“We first started booking Joris in 2008,” Broadbent tells DJ Mag. “We booked him to play live, as at the time I wanted to ramp up the number of live acts we had on the summer programming schedule. I'd seen Joris the year before and was really impressed by his sound. He manages to keep one foot in the crossover camp and another in a place that has a less commercial approach, which pretty much sums up what we do at We Love... I suppose. He is a great fit for us musically, and is a great guy to boot."
Joris concedes that We Love... has played a major role in his success, and is just as effusive about the party as they are about him. “We Love... were some of the first people to bring me over here, so I owe them a lot. I feel totally comfortable playing there, and I think the crowd know what to expect with the venue. I did two back-to-back gigs with Nic Fanciulli last year that will go down as two of my favourite ever. Crazy atmosphere, great energy and very diverse people. As I said before, I never thought Ibiza was my kind of place to be, so the fact that I love it so much — and now have a residency at Space — is a real treat.”


With so much going on, Voorn could be forgiven for letting his hair down a bit — but that's simply not how the man operates.

“I'm very persistent when it comes to my music. I think you have to be, because all musicians want success and want their music to be heard. With the advances in technology, it's become even more important to work hard, as there's suddenly this new, massive surge of producers that keep you on your toes.” So what's next for Joris Voorn?

“Well, I've been working on my album for the past four years, and have been keeping productive with my releases. I hope to release the album this year, but I'm so busy with touring that it's just a case of finding the time. But honestly, I think it's gonna be better than anything I've ever done. It's not necessarily groundbreaking — but it's gonna be groundbreaking in my mind. Musically, it'll be quite a raw album, bringing in loads of different sounds and instruments. The tracks are really more like songs. This album now is the biggest challenge I've ever faced as a musician.”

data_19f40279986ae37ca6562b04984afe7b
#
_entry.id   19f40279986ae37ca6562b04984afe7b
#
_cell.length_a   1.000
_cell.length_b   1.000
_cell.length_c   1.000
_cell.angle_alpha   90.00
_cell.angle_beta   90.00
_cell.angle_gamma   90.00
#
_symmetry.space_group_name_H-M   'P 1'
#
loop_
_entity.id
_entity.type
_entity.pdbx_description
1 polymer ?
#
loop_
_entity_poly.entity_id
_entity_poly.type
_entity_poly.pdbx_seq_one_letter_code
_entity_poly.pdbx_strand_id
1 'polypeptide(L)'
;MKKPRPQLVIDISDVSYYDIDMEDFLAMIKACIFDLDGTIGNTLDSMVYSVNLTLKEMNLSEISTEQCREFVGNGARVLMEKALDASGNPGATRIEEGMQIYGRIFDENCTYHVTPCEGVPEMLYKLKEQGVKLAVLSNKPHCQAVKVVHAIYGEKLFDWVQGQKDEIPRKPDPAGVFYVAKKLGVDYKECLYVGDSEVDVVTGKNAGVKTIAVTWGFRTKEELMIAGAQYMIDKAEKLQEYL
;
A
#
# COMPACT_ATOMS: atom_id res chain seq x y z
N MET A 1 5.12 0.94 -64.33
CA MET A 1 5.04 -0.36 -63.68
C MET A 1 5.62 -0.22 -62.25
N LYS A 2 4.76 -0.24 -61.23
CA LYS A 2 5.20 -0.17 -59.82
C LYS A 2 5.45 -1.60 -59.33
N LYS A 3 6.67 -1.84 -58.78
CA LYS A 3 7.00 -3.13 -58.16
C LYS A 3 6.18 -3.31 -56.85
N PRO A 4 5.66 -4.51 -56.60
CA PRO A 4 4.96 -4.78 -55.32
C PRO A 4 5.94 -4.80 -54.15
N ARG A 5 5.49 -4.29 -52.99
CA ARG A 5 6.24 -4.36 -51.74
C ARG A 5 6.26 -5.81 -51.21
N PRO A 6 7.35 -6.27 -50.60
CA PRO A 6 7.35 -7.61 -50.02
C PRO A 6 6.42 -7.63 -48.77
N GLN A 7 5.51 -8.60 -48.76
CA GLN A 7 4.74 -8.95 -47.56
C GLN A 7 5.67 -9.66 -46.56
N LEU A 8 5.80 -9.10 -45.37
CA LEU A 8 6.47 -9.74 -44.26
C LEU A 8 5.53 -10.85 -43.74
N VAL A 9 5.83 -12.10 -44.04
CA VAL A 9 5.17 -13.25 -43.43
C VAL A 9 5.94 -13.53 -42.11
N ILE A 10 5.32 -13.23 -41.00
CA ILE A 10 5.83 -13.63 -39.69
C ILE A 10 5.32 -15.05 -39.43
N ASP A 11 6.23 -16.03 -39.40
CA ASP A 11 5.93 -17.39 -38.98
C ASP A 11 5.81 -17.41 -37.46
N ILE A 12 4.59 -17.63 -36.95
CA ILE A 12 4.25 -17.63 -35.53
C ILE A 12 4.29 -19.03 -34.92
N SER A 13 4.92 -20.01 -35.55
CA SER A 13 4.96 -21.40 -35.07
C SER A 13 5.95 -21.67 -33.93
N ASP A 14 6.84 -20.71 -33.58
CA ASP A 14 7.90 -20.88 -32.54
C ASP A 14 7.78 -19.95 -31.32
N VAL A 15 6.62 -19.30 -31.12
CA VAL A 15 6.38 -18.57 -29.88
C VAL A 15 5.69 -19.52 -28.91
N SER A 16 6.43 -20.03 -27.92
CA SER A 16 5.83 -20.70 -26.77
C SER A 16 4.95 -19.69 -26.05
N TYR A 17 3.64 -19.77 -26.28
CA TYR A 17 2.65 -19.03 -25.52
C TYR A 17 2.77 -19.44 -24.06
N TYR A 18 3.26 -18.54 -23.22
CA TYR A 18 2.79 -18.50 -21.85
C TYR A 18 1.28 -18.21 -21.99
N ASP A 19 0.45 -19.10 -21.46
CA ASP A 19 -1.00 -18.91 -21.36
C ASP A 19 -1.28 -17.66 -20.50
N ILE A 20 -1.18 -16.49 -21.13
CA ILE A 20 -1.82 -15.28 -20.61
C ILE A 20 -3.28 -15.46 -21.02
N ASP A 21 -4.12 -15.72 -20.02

At the Ushuaïa Opening Party, 7,000-or-so sun-kissed ravers are dancing in unison to Voorn's every move. Confetti spills out from the stage, giant ice cannons react to every breakdown, and numerous dancers are doing their utmost in their quest for attention.

Up on stage, it's business as usual for Joris Voorn. Looking cool, calm and collected, he's practically the antithesis to the manic scene he's helped stir up below. Unleashing a set that's in keeping with the occasion, he effortlessly juggles between classic techno records and contemporary house jams, all the while keeping the crowd guessing, with twists and turns a prominent feature of his set. Right after, he's due to jet to Milan, where he'll headline Amnesia Milan's Closing Party. An Opening Party and a Closing Party within hours of one another — and in different countries — isn't the sort of feat most DJs would even consider attempting. But then, as you've probably noticed by now, Joris Voorn is far from your average DJ.